James LaDue (WDTB), Brad Grant (WDTB), Andy Wood (WDTB), Daphne Zaras
Wendy Abshire (COMET), Larry Dunn (NWS/WFO-SLC), Ken Harding (NWS/WFO-ABR), Greg Jackson (NWS/WFO-SJT), Kevin Pence (NWS/WFO-BMX)
While IC9.2.1 covered integrated sensor applications to analyzing surface boundary locations, this session goes one step forward to analyzing the characteristics of surface boundaries that are currently understood to be related to initiating convection. This session will address the questions that are asked below:
Note that the scope of this session is limited to surface-based convective initiation on low-level boundaries. This is only a small part of the large number of considerations regarding convective initiation forecasting.
Also remember that the considerations that we present in this session are not hard proven answers that will be the sole basis for anticipating convective initiation. Much research still needs to be done in this area. Some of the theories presented here may change given new observational and theoretical evidence. A major field program called TIMEx is planned in 2002 in the Great Plains in order to understand the nature of convective initiation. In the meantime, each of you also have the capability to validate how effective some of these theories are for your area.
Create a directory to download the playback file from the following site: http://rammb.cira.colostate.edu/training/visit/training_sessions/diagnosing_the_potential_for_surface_boundaries_to_initiate_convection/diagnosing_the_potential_for_surface_boundaries_to_initiate_convection.exe
After extracting the files into that directory click on the visitlocal.bat file to start the lesson. Advance slides on your own using the navigation controls (i.e., the Next button will advance to the next slide)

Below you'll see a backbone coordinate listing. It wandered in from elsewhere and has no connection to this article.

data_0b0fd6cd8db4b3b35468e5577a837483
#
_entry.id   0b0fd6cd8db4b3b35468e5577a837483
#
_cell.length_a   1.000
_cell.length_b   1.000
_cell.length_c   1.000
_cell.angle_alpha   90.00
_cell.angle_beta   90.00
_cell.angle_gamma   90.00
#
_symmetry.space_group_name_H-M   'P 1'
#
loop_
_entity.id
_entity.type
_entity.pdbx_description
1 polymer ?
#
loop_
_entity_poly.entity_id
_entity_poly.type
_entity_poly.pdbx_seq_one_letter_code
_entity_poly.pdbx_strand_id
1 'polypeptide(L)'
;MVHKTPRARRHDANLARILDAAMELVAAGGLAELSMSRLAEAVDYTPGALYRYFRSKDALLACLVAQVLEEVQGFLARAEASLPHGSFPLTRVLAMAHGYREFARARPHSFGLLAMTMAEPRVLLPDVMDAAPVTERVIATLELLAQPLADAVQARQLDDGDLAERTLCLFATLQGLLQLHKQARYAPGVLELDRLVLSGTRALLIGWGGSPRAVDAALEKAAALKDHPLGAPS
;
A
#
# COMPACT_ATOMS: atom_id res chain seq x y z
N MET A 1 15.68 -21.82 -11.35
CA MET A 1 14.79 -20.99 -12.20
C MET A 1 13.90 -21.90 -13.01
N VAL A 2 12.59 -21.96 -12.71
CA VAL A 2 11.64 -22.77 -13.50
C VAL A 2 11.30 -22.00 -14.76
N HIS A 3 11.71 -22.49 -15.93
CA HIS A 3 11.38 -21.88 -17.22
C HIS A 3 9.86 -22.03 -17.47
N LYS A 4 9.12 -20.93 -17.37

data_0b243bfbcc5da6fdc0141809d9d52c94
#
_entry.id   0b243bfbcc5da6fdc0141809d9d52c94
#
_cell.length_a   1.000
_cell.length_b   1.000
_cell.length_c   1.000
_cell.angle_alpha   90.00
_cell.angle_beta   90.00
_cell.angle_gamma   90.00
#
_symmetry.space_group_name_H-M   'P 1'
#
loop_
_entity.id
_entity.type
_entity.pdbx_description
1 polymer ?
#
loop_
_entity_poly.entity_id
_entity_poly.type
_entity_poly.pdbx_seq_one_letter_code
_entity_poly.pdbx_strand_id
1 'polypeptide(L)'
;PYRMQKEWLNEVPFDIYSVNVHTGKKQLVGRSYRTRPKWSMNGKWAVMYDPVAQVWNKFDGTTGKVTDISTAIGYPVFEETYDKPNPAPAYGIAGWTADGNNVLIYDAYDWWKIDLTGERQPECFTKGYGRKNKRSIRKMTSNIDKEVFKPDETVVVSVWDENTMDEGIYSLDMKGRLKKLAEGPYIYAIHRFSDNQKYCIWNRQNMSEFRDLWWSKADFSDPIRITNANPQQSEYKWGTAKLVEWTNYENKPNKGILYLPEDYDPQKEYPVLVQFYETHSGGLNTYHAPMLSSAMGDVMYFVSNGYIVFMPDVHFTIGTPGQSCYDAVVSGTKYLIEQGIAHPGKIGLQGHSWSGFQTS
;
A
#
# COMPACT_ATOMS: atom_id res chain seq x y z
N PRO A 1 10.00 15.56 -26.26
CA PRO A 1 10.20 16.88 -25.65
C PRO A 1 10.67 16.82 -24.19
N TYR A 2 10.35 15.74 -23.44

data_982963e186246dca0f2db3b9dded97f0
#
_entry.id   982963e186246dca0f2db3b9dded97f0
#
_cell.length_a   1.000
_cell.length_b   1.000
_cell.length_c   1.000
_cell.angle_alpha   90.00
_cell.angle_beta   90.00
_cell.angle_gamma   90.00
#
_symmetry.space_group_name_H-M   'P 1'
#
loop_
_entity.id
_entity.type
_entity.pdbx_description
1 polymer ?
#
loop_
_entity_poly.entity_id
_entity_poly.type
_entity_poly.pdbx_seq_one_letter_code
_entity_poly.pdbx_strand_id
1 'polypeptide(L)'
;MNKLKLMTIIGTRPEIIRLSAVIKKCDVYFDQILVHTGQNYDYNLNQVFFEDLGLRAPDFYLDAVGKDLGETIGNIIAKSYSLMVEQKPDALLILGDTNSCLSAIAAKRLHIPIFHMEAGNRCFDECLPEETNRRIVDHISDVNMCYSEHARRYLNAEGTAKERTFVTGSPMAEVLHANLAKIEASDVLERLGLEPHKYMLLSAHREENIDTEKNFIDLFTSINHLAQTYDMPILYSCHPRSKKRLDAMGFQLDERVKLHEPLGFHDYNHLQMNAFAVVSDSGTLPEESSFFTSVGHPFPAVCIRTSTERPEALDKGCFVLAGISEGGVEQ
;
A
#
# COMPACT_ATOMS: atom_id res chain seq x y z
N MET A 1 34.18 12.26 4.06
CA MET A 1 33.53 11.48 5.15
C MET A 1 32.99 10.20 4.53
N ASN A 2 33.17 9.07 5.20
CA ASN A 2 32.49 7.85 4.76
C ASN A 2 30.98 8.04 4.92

|Slide number||Title||Slide Text (bold) and comments|
|1||Front page||The first session in this series focused on integrated sensor applications to analyzing low-level boundaries. This session now extends beyond to how you can use integrated sensor data to analyzing low-level boundary characteristics considered to be relevant to initiating thunderstorms.|
|2||Objectives|| 1. To diagnose boundary characteristics considered relevant to initiating deep convection.
For the first goal, there are many boundary characteristics you should be able to determine starting with the available CAPE and CIN of the environment, strength of the low-level convergence, depth of the boundary, environmental shear and boundary-relative flow, and along-boundary variations like intersections.
2. Improve short term forecasts of convective initiation.
|3||Scope of this session|| 1. Convective initiation refers to deep, moist convection.
The definition here of deep moist convection is that which produces precipitation. Any cumulonimbus cloud applies in this case.
2. Limited to initiation directly resulting from surface boundaries.
3. Initiation mechanisms are considerations, not hard fact.
The TIMEX web page is at: www.nssl.noaa.gov/timex
|4||Topics covered|| Objectives for each topic are listed in this font. This page will show up as we begin each new topic.
1. Assessing CAPE/CIN
2. Assessing low-level convergence across a boundary.
3. Measuring depth of ascent zone in a boundary.
4. Estimating potential depth of ascent zone.
5. Identifying along-boundary variations and interactions.
Mention this is a table of contents on what we’ll be covering.
|5||CAPE/CIN|| Positive CAPE is a necessary but not sufficient condition for convective initiation. Environmental CIN is also not a sufficient condition for initiation. Therein lies the problem.
Take a look at sounding or model based CIN fields in the warm season and you will see vast areas of zero CIN and positive CAPE with no thunderstorms present. Clearly removing CIN is not a sufficient condition to initiate convection.
• Strong mesoscale updrafts can force air through large CIN. However, initiation not likely in zero CIN unless there is some forced updraft.
• Initial cumulus and TCU rarely follow the theoretical surface-based moist adiabat.